LACEY, Wash. — Kim Ridgway and her wife, Kimberly Bliss, can well envision the shop they plan to open — where they'll put the accessories, the baked goods and the shelves stacked with their valuable product: jars of high-quality marijuana.
Like many so-called "potrepreneurs" throughout Washington and Colorado, they're scrambling to get ready for the new world of regulated, taxed marijuana sales to adults over 21 — even though the states haven't even figured out how they are going to grant licenses.
Farmers and orchardists are studying how to grow marijuana. Some medical pot dispensaries are preparing to switch to recreational sales. Labs that test the plant's potency are trying to figure out how to meet standards the states might develop.
It's a lot of work for something that might never happen.
"We don't want to devote all our time and finances to building a business, only to have the feds rip it out from under us," Bliss said. "There's a huge financial risk, and a huge personal risk. We could end up in federal prison."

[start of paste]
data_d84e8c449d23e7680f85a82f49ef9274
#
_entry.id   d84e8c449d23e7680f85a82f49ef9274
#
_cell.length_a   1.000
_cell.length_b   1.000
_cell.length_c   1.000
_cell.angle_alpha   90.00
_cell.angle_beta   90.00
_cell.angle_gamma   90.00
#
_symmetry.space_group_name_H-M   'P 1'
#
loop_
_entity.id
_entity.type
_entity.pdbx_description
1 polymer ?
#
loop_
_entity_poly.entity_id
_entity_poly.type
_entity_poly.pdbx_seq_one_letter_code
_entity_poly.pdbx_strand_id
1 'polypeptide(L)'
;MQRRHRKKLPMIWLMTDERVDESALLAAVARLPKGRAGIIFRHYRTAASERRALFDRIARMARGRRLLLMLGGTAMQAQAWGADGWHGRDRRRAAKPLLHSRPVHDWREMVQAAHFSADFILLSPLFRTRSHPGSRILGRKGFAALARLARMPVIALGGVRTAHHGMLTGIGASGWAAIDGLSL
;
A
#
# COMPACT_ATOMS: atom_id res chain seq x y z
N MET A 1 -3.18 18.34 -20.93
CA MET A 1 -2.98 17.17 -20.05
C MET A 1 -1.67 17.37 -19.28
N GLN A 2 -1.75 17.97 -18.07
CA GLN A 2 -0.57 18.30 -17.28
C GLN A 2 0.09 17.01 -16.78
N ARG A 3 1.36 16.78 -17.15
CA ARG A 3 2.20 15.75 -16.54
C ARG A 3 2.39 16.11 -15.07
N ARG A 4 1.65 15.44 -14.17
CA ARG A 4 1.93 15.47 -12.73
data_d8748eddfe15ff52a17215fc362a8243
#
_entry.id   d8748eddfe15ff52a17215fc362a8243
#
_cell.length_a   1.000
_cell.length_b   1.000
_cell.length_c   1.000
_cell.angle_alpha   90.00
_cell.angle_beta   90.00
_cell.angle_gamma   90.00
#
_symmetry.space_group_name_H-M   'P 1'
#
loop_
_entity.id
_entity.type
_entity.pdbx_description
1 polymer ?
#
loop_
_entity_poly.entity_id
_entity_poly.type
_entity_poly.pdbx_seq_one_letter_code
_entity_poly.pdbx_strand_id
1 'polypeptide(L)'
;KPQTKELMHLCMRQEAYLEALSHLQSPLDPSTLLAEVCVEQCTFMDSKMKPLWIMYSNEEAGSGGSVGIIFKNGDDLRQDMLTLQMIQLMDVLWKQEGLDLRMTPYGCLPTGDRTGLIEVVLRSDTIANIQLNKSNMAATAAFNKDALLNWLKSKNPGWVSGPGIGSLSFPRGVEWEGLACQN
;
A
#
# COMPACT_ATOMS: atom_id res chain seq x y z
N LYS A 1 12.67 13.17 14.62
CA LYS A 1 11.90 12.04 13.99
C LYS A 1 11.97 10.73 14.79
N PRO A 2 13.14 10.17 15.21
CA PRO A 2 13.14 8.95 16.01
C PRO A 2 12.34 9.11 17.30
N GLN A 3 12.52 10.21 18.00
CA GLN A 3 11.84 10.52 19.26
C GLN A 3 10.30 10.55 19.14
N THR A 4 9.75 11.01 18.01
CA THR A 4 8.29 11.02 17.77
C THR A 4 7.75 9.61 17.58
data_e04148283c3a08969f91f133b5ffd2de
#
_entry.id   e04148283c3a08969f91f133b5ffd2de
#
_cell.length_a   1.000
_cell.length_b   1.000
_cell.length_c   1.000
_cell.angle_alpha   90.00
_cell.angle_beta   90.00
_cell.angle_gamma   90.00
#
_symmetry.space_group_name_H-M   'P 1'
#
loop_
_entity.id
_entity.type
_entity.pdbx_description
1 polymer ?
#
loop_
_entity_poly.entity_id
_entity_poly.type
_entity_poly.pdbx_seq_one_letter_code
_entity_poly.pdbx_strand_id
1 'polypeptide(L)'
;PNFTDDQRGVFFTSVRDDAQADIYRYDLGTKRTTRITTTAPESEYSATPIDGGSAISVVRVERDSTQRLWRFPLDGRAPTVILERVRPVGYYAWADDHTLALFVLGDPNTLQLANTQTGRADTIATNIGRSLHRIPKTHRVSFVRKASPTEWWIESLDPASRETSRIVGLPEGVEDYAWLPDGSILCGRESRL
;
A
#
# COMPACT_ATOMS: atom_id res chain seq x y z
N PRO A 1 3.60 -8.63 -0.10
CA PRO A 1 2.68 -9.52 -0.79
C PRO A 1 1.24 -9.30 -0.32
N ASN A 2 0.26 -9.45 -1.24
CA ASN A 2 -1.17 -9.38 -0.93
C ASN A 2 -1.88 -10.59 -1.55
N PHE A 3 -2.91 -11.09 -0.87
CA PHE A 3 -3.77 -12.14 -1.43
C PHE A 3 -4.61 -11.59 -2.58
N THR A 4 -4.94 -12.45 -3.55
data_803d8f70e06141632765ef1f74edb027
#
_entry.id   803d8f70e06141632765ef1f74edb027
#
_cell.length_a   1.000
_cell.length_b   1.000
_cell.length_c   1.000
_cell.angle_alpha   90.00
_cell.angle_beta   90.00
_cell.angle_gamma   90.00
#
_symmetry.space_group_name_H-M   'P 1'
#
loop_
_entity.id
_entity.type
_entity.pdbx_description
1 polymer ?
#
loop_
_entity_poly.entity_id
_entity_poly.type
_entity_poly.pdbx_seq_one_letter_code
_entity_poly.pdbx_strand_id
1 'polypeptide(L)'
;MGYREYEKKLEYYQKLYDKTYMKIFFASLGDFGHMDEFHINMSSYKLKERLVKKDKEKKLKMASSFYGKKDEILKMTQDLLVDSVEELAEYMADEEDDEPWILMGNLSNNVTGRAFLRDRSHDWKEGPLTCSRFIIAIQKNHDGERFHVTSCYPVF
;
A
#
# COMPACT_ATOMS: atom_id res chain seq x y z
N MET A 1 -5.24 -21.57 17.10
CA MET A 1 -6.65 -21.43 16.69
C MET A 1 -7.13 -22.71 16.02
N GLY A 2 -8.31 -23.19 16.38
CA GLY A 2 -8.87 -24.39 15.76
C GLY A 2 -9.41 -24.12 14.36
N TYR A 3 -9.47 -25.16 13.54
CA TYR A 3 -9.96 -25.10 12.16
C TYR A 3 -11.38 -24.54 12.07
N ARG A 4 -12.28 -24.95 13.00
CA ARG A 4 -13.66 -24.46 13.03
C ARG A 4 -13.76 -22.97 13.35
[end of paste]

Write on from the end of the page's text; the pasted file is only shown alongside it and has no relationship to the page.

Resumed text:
While marijuana remains illegal under federal law, both states legalized the possession of up to an ounce of marijuana last November and are setting up rules to govern state-licensed growers, processors and retailers.
Attorney General Eric Holder, who is due to appear Wednesday before the Senate Judiciary Committee, has said the Justice Department is in the final stages of deciding whether to sue to block the measures. State laws can be trumped if they "frustrate the purpose" of federal law.
A group of former Drug Enforcement Administration heads and the United Nations drug control group this week renewed calls for the administration to sue, and some legal scholars say it's hard to see how the schemes would survive a court challenge.